What do Vietnam-based TV chef Bobby Chinn and McDonald’s have in common? Not much, it would seem. But go back four years through Word’s archives and an unlikely story rears its long forgotten head.
In January 2009 it was announced that Restaurant Bobby Chinn on the southwest corner of Hanoi’s Hoan Kiem Lake would be closing down. An emblem of the earliest attempts to fuse western and Vietnamese cuisine, the eatery had catapulted its same-named restaurateur to international fame. Born in New Zealand to an Egyptian mother and a Chinese-American father, Chinn’s lead role in the Discovery Network TV series, World Café: Asia, had brought him far-reaching acclaim. Eccentric, flamboyant and a provocateur extraordinaire, Chinn’s penchant for controversy divided opinion — admiration on one side mixed with disdain on the other.
At the same time, McDonald’s was in its latest round of negotiations to gain entry to Vietnam. A protracted affair delayed by issues over food sourcing and real estate ownership — McDonald’s is not just a burger chain but one of the world’s largest real estate portfolios — by early 2009 local partners had been announced and it seemed that this country would finally get the Big Mac. Quickly rumours dispersed themselves around the capital — Restaurant Bobby Chinn would be transformed into the country’s first McDonald’s. One of the haters, Photoshop skills at the ready, posted an online image of Chinn flipping burgers. For a few weeks the foreign community in Hanoi was in an uproar. And of course McDonald’s 2009 entry to Vietnam was stalled.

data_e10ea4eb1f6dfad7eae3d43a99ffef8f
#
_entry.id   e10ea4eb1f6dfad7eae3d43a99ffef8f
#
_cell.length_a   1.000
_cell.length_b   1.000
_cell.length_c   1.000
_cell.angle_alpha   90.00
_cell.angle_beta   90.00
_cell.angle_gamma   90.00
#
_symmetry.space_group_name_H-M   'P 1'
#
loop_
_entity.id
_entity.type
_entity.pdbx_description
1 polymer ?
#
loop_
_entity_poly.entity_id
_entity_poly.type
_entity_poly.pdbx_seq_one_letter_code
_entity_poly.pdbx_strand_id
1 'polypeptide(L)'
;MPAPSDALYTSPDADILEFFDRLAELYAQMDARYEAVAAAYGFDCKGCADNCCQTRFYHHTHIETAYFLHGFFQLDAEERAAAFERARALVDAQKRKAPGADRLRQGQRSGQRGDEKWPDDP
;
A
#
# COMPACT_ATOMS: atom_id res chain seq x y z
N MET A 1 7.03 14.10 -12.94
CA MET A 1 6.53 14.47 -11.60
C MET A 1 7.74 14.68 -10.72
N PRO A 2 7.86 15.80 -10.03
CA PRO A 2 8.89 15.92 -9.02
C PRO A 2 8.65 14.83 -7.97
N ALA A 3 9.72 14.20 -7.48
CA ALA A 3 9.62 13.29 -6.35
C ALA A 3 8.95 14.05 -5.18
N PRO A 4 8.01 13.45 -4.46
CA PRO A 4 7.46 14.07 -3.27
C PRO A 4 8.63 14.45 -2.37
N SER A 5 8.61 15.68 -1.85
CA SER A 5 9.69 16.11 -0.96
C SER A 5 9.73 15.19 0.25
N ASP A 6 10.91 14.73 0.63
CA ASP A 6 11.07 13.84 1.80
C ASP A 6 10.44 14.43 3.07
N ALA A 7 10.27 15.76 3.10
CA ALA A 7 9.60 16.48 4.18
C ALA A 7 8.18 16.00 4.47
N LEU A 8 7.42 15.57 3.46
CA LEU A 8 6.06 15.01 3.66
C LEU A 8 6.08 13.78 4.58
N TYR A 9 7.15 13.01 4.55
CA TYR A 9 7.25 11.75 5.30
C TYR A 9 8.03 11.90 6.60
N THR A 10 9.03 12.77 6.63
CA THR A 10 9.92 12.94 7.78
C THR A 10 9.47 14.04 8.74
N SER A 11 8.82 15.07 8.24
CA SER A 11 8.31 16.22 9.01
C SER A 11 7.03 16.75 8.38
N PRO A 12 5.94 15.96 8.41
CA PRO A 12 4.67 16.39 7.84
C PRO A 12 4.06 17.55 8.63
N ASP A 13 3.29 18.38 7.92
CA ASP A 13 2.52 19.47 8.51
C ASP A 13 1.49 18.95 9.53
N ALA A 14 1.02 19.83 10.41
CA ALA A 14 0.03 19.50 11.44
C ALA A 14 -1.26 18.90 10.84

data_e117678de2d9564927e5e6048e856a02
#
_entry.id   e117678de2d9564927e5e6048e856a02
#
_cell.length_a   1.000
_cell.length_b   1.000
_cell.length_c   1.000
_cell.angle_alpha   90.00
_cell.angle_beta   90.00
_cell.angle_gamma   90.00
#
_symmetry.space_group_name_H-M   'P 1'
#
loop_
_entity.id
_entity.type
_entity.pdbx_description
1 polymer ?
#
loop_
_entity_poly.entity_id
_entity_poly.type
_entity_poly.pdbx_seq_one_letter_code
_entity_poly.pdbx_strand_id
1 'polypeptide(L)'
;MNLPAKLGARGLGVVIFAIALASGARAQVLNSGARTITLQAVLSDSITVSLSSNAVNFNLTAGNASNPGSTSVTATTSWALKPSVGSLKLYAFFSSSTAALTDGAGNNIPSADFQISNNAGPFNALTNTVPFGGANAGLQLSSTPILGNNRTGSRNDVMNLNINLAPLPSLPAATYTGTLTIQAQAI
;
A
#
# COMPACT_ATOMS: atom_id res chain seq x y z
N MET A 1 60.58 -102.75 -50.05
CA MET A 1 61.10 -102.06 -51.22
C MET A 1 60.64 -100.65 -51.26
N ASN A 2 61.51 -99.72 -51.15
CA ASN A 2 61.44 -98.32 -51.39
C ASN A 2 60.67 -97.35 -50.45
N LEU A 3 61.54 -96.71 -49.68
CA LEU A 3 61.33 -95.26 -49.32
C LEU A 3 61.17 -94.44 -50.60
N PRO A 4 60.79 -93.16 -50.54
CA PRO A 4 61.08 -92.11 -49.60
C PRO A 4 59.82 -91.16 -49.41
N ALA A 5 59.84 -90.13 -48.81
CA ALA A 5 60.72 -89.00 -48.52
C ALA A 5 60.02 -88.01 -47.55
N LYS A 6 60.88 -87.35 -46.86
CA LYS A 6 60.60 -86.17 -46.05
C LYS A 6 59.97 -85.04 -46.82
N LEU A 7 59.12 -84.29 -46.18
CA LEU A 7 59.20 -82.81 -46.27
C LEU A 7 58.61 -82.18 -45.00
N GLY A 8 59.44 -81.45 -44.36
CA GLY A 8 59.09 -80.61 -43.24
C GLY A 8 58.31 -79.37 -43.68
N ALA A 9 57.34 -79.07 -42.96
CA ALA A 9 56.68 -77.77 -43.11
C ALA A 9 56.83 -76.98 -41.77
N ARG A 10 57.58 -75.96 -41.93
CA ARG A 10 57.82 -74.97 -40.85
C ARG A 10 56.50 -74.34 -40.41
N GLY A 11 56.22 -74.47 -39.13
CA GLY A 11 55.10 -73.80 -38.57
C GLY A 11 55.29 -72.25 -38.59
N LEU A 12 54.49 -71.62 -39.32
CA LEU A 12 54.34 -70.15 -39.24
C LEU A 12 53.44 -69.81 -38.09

Four Years Later
Recent reports that the American burger chain will open its first restaurant in January 2014 have officially put an end to Vietnam being a McDonald’s-free zone. With the success of Starbucks’ first outlet in Ho Chi Minh City — the queues continue to flow out the door — it is believed that McDonald’s will be equally popular. The local franchisee, Henry Nguyen, has a track record of bringing other worldwide fast food chains into Vietnam — Coffee Bean & Tea Leaf, Subway and Pizza Hut. He also has unsurpassable marriage-based influence with the powers that be, suggesting that he may well be the perfect local partner. In addition the arrival of McDonald’s is symbolic of the economic and social sea change experienced by this country in the past three decades. Tempora mutantur, nos et mutamur in illis — times change, and we change with them.
At the same time, Bobby Chinn has once again undergone a reversal of fortunes. At the end of 2011 he moved his operations to Saigon with the opening of his latest restaurant. Intended to replace and replicate the eatery that brought him fame in Hanoi, despite the eye-catching décor and the central location, the Saigon endeavour in Kumho Link never quite achieved the heights of his lakeside eatery in the capital. Last month he officially put an end to his involvement with Ho Chi Minh City.
That the fortunes of McDonald’s and Bobby Chinn have gone hand in hand is no more than a coincidence — the connection is ironic. And no matter what your thoughts about Vietnam’s best-known TV chef, you cannot help but feel sorry for him. The food and beverage industry in Vietnam is tough at the moment, and he is not the only restaurateur to experience its pain.
But one thing’s for sure, he won’t be flipping burgers at McDonald’s any day soon. Although news has it that he’s opening a lobster and burger bar in London. — Nick Ross